Ford Motor Co., which plans to close three factories and scrap 6,200 jobs in Europe to stanch losses, said on Wednesday it cannot rule out further capacity cuts in the region if the auto market deteriorates further.
While Ford has no current plans for further capacity cuts - which can range from dropping a factory shift to closing a plant - the automaker is monitoring Europe's market and economic outlook very closely, Chief Executive Alan Mulally said.
"That will determine what we do — if we do anything more," Mulally said at a conference in Berlin. "The most important thing is to match our production to the level of demand."
About 170 protesters burned tires and threw fireworks at police officers outside a Ford plant in Cologne, Germany, during a Wednesday meeting between management and Ford's European Works Council.
The protest comes about two weeks after Ford outlined its restructuring plans for Europe, where the company's losses could surpass $3 billion over the next two years.
A group of protesters in Cologne, where Ford of Europe is based, stormed the Ford factory grounds, smashing windows and injuring a Ford employee, police said. Six people were arrested and three police officers were injured.
Ford said in a statement, "While we understand the impact that our European business transformation plan has on people and respect their right to peaceful demonstrations, we are disappointed that some of the protesters used force to gain entry to our facilities in Cologne."
EUROPE IS 'VOLATILE'
The situation in Europe remains "very volatile," Mulally said in Berlin. "We don't know whether it will stabilize or hit bottom or not because it's continuing to decrease."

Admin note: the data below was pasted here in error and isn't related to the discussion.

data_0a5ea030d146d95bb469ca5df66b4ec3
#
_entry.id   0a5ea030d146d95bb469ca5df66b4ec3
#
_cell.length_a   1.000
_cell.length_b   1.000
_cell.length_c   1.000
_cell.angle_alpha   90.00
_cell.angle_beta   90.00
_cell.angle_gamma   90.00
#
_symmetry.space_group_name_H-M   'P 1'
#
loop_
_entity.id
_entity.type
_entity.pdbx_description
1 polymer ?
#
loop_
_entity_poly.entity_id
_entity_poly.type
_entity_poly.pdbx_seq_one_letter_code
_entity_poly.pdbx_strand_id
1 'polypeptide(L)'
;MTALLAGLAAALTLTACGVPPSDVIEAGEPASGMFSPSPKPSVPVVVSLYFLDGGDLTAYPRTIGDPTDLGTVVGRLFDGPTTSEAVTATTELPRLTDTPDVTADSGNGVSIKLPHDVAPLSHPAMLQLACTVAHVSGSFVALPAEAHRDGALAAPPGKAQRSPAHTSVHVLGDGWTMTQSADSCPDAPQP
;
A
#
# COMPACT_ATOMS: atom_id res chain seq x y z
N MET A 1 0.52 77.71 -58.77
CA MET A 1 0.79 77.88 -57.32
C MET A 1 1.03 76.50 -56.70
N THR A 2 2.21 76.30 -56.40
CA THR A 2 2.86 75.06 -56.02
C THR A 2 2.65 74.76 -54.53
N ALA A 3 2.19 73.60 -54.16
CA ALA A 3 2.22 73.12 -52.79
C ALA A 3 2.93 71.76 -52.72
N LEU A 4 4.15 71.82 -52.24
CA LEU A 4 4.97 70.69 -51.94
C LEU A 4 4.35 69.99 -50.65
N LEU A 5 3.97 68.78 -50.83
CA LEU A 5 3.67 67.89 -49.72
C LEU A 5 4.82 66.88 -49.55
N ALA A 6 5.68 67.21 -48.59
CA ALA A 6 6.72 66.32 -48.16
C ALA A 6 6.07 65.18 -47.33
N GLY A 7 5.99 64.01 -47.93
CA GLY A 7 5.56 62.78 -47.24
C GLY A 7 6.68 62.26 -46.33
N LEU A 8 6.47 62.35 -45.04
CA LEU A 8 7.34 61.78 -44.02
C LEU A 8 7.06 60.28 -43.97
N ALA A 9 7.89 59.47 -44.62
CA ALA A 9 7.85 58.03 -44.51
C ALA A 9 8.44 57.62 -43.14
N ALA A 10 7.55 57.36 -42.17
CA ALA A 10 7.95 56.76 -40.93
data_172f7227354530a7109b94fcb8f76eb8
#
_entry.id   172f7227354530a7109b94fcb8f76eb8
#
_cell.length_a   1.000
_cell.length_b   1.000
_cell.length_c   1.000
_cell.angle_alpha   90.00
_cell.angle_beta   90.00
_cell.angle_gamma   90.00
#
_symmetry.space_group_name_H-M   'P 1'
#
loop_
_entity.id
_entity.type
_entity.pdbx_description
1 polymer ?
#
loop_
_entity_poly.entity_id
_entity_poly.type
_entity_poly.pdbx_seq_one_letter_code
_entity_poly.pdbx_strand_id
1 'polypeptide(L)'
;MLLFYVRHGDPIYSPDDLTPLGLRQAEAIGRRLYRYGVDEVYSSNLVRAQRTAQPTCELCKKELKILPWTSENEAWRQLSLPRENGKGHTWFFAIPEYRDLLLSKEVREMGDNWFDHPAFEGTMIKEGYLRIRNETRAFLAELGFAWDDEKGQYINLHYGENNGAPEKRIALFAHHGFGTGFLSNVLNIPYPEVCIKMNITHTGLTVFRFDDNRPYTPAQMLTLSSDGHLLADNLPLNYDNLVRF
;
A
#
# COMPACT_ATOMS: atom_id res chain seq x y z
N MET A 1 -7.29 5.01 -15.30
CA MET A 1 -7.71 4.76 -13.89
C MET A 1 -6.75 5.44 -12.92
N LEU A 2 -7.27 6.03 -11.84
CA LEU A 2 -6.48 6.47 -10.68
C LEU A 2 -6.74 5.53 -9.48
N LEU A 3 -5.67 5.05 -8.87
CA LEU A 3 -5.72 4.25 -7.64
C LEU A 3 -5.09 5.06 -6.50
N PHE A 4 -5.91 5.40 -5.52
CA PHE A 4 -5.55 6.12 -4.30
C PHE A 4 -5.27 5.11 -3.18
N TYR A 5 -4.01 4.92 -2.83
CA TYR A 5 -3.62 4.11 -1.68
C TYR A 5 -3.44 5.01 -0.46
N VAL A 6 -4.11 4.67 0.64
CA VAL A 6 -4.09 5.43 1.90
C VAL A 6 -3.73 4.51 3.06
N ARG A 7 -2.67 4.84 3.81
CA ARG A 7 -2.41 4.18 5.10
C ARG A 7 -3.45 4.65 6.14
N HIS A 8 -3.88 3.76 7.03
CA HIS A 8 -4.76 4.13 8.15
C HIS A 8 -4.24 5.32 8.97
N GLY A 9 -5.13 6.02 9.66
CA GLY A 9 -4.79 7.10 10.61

The second-largest U.S. carmaker said last month it will shutter a British van factory in Southampton and an associated stamping plant in 2013, and close a bigger site in Genk, Belgium, the following year.
The European cutbacks by Ford are expected to generate savings of $500 million annually by 2015. The automaker aims to make a profit in the region around that time.
Ford, which posted a $468 million European loss in the third quarter, expects to lose a combined $3 billion in the region in 2012 and 2013.
"We needed to move decisively, also to be able to invest in new products," Mulally said. "If you don't do that, you continue to lose money and will be gone."
Ford rival General Motors, which is forging an alliance with struggling French automaker PSA Peugeot Citroen, remains mired in talks with Germany's IG Metall labor union over plans to cut jobs at its Opel division and close a plant in Germany in 2017.
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